Read the article

NOMIS researcher Wolfgang Fengler pens Brookings Institution blog, “Can higher mortality be a sign of progress?”

On January 1, 2019, as we entered the last year of the decade, over 395,000 babies were born, more than half in Asia and around a third in Africa. What will their life look like? How long will they live?

In many ways, these children can consider themselves lucky. While global news headlines can make us believe that everything is getting worse, the opposite is true, especially if you project these children’s lives forward. They will be healthier, wealthier, and better educated than their peers in previous generations. They will also live longer. A girl born today can expect to live 80 years (the world average for girls). In South Korea or Japan, the expectation is 97 years, which means a girl born there today will most likely make it comfortably into the next century (see population.io where you can also check out your own life expectancy).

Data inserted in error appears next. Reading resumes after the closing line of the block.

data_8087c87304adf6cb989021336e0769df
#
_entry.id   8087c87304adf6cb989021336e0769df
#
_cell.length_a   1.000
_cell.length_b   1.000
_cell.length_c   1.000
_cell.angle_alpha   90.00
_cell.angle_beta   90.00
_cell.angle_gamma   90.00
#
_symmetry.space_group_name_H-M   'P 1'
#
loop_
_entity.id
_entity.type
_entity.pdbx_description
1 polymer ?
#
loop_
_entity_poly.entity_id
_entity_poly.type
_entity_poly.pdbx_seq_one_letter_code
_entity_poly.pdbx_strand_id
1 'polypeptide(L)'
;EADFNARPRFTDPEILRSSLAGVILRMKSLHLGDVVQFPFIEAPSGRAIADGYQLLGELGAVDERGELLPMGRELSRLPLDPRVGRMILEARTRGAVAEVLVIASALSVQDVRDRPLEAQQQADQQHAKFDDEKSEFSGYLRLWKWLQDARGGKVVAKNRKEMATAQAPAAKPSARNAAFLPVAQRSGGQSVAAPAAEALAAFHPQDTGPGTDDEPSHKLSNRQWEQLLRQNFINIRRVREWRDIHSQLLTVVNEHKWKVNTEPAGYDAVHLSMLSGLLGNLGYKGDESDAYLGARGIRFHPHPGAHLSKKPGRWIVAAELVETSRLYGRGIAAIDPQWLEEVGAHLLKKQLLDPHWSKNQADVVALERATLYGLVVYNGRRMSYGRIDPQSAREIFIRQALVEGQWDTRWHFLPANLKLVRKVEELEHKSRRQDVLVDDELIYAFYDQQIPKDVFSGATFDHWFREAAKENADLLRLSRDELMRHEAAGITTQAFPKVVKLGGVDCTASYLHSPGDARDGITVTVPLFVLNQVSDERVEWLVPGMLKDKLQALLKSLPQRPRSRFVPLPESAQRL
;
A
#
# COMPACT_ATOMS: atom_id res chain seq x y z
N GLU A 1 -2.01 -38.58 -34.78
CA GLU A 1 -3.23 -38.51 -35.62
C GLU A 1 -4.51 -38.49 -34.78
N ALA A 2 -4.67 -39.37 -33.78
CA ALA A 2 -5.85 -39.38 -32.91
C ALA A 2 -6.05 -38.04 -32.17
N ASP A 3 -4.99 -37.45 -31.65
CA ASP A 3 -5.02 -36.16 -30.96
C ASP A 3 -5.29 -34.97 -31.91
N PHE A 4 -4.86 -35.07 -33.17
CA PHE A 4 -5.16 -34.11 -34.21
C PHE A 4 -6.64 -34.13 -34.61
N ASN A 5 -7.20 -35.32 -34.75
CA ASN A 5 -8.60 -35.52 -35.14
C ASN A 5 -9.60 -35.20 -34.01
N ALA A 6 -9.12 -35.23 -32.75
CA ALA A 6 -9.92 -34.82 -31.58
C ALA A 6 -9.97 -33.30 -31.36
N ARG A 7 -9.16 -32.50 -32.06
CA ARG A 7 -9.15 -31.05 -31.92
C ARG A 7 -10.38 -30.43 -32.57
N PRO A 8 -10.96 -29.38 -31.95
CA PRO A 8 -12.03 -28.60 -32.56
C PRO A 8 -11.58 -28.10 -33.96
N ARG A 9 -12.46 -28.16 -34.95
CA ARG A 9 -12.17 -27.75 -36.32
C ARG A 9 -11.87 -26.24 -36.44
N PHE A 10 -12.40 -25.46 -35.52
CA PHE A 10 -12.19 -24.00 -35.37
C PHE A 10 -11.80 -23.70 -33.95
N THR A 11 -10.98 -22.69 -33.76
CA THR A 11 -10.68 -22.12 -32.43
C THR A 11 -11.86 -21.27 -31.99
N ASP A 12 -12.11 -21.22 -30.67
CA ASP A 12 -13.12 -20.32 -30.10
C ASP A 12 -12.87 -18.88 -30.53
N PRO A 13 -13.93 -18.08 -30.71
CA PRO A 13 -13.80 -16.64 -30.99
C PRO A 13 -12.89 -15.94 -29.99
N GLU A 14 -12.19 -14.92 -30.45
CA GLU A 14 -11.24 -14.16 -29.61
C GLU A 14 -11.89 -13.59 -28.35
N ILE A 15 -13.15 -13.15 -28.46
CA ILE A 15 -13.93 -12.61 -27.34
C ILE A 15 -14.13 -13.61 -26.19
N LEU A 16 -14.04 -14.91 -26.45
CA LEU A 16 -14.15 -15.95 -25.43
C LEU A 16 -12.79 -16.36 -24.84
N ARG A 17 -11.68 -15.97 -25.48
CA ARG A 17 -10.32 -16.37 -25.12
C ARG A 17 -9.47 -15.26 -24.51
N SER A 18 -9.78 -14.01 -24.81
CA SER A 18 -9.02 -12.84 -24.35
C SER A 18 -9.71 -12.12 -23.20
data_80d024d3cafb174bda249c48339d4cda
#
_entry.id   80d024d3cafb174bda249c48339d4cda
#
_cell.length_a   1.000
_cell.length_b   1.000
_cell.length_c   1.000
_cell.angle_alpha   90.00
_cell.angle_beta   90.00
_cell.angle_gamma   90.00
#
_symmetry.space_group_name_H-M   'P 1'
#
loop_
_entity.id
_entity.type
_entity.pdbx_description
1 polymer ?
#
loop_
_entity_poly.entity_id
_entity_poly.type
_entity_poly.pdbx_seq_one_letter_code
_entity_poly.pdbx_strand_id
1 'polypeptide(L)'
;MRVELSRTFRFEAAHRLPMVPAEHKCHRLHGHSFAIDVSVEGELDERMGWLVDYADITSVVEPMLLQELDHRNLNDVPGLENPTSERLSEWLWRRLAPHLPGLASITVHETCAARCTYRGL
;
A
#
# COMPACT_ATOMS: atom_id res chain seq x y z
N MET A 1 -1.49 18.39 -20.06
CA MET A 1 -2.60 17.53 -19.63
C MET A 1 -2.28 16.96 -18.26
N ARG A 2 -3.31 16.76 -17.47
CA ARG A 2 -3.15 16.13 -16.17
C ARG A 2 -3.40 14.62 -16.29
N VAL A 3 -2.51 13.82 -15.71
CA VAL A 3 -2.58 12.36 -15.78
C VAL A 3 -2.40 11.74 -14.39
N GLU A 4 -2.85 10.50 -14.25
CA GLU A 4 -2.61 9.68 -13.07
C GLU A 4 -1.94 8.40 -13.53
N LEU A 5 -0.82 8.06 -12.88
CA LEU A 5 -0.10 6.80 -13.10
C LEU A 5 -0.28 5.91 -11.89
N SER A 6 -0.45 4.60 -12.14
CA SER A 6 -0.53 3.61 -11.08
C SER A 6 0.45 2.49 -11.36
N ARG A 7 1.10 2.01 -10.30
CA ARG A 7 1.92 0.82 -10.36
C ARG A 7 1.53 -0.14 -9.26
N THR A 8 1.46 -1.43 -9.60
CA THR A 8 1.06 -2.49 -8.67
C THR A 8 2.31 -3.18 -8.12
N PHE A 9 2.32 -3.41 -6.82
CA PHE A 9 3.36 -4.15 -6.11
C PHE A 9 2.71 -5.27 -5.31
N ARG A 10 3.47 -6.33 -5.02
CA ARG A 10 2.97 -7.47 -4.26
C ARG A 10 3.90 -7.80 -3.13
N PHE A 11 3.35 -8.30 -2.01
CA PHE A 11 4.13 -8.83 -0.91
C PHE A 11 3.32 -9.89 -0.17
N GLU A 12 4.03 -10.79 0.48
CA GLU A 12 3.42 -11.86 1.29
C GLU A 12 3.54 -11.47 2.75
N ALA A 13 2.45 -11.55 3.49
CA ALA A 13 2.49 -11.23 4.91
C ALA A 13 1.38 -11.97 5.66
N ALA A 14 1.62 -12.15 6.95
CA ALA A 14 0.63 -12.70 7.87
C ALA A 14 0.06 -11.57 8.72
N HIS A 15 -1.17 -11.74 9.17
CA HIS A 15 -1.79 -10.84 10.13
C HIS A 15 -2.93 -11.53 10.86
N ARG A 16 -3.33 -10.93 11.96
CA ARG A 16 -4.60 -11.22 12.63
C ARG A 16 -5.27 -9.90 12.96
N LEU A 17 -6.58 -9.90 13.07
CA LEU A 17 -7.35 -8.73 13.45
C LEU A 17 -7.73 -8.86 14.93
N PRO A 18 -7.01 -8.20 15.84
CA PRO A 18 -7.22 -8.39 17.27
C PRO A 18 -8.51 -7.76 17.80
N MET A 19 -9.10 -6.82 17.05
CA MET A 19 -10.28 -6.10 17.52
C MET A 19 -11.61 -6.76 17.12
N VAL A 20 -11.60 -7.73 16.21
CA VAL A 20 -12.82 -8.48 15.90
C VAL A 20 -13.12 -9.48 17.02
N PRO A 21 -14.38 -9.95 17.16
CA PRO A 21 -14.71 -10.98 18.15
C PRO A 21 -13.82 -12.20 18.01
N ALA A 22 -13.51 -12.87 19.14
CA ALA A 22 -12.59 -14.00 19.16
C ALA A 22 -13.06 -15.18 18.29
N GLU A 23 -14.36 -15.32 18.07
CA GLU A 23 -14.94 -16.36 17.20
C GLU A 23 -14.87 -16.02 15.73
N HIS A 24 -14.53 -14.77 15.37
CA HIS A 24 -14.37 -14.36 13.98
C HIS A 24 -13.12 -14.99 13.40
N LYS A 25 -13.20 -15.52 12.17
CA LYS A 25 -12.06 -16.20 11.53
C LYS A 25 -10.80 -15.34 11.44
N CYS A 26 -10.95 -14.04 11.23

Never has life expectancy been so high, which means more and older people. The increase in life expectancy is mostly because of a sharp decline in child mortality, but also thanks to improvements in longevity. That means more people alive at any point in time: Even though the number of children has stabilized at around 2 billion, the world’s population is still growing rapidly thanks to a swelling number of adults and elderly.

. . . Continue reading the blog

Wolfgang Fengler is lead economist in Finance, Competitiveness and Innovation at the World Bank in Vienna, and volunteer at the World Data Lab.